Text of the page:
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2017 Portland International Conference on Management of Engineering and Technology (PICMET)

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Schools -- Energy conservation-- Oregon, Sustainable buildings -- Design and construction -- Oregon, School buildings -- Lighting -- Effect on student performance


Energy generation, transmission, and distribution, requires a costly infrastructure to meet increasing demand. The success of energy efficiency measures (EEM's) are largely based on cumulative energy and cost savings. This research attempts to add improved student learning to the list of benefits when implementing EEM's in instructional school facilities. Our literature review of current research demonstrates that maximizing natural daylight in the design of school buildings reduces energy consumption, as well as improves student performance [1]. Additionally, EEM's can benefit student performance through direct and indirect environmental improvements that enhance usability, productivity, and comfort [2]. Through statistical analysis of data collected by the Oregon Department of Energy and the Oregon Department of Education, student mathematics assessment passing rates, before and after EEM implementations, are compared and analyzed using a panel analysis methodology and a simple pooled regression. The result of our research finds a positive significant correlation between EEM's and improved student performance. An average increase in mathematics assessment passing rates of 0.3808% after EEM implementation, provides a basis for further analysis. Finally, this research aims to promote energy conservation projects in instructional school facilities, by identifying improved student learning in addition to already established cost-savings, and environmental benefits.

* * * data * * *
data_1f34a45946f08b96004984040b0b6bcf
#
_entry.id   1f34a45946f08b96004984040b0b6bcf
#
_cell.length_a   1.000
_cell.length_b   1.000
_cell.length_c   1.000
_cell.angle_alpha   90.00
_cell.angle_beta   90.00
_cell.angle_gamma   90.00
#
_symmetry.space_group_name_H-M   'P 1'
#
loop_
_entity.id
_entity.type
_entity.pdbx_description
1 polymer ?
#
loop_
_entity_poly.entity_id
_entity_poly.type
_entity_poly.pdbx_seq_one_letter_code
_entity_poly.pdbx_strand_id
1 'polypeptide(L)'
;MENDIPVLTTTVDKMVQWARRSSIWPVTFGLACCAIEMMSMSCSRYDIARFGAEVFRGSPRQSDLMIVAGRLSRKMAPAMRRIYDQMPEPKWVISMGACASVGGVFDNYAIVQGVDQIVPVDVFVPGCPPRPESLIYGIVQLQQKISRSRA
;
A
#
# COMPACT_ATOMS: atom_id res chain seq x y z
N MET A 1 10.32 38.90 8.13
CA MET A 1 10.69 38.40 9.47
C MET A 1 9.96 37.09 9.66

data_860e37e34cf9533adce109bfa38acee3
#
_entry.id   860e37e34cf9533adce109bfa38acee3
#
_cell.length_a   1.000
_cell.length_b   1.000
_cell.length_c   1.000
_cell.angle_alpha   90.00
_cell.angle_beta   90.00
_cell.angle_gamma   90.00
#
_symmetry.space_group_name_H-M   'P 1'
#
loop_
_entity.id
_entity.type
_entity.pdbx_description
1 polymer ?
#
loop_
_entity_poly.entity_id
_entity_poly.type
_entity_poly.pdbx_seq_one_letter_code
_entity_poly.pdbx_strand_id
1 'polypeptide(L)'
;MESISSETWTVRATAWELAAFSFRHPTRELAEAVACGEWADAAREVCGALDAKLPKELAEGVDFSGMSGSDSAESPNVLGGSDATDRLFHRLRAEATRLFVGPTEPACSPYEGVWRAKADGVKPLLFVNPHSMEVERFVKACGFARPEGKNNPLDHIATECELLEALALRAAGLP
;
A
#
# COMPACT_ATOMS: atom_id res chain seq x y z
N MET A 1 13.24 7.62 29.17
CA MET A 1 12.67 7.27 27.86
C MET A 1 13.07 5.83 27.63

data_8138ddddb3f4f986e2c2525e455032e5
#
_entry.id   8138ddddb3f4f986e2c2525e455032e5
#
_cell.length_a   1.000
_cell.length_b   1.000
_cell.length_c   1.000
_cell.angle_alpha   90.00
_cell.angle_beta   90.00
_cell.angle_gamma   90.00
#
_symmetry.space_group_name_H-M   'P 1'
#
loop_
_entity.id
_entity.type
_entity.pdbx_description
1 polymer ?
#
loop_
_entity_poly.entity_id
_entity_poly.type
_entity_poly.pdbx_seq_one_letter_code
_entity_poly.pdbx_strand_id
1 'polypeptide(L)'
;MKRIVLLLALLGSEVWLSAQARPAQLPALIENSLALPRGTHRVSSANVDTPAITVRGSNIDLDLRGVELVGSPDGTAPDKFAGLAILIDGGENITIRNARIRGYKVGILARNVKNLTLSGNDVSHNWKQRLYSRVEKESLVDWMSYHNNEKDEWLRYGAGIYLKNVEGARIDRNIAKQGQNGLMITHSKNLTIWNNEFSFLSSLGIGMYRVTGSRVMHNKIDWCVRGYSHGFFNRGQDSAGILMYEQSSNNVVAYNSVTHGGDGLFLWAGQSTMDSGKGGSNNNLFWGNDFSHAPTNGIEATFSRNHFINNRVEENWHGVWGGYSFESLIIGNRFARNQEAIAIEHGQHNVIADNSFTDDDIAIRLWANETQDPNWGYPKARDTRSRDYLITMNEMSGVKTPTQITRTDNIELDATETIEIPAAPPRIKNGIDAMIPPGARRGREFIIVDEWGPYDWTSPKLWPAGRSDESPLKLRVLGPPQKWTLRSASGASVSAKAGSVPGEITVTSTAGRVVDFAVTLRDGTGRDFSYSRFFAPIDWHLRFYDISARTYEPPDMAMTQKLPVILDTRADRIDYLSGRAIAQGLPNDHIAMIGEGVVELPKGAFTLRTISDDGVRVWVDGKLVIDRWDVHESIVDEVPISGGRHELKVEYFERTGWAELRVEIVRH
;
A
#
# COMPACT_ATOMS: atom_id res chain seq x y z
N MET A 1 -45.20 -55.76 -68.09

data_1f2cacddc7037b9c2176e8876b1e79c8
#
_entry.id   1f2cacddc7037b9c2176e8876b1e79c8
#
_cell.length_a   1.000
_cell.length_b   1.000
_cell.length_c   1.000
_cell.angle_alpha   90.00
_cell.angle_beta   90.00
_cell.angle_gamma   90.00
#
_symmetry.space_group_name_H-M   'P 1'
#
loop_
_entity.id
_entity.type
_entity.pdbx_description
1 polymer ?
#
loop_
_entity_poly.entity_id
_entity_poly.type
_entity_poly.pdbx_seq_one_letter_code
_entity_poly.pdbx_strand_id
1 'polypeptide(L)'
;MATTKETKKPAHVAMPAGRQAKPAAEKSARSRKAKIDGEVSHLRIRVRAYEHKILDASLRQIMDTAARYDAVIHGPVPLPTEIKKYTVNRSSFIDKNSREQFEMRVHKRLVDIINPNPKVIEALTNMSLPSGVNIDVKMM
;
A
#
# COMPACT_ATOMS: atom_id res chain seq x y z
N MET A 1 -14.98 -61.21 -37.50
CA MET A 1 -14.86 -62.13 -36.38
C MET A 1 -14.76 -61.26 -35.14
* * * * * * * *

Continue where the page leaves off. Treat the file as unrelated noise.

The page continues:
This is the publisher's final PDF. Copyright 2017 by PICMET. Paper delivered at the 2017 Proceedings of PICMET '17: Technology Management for Interconnected World.



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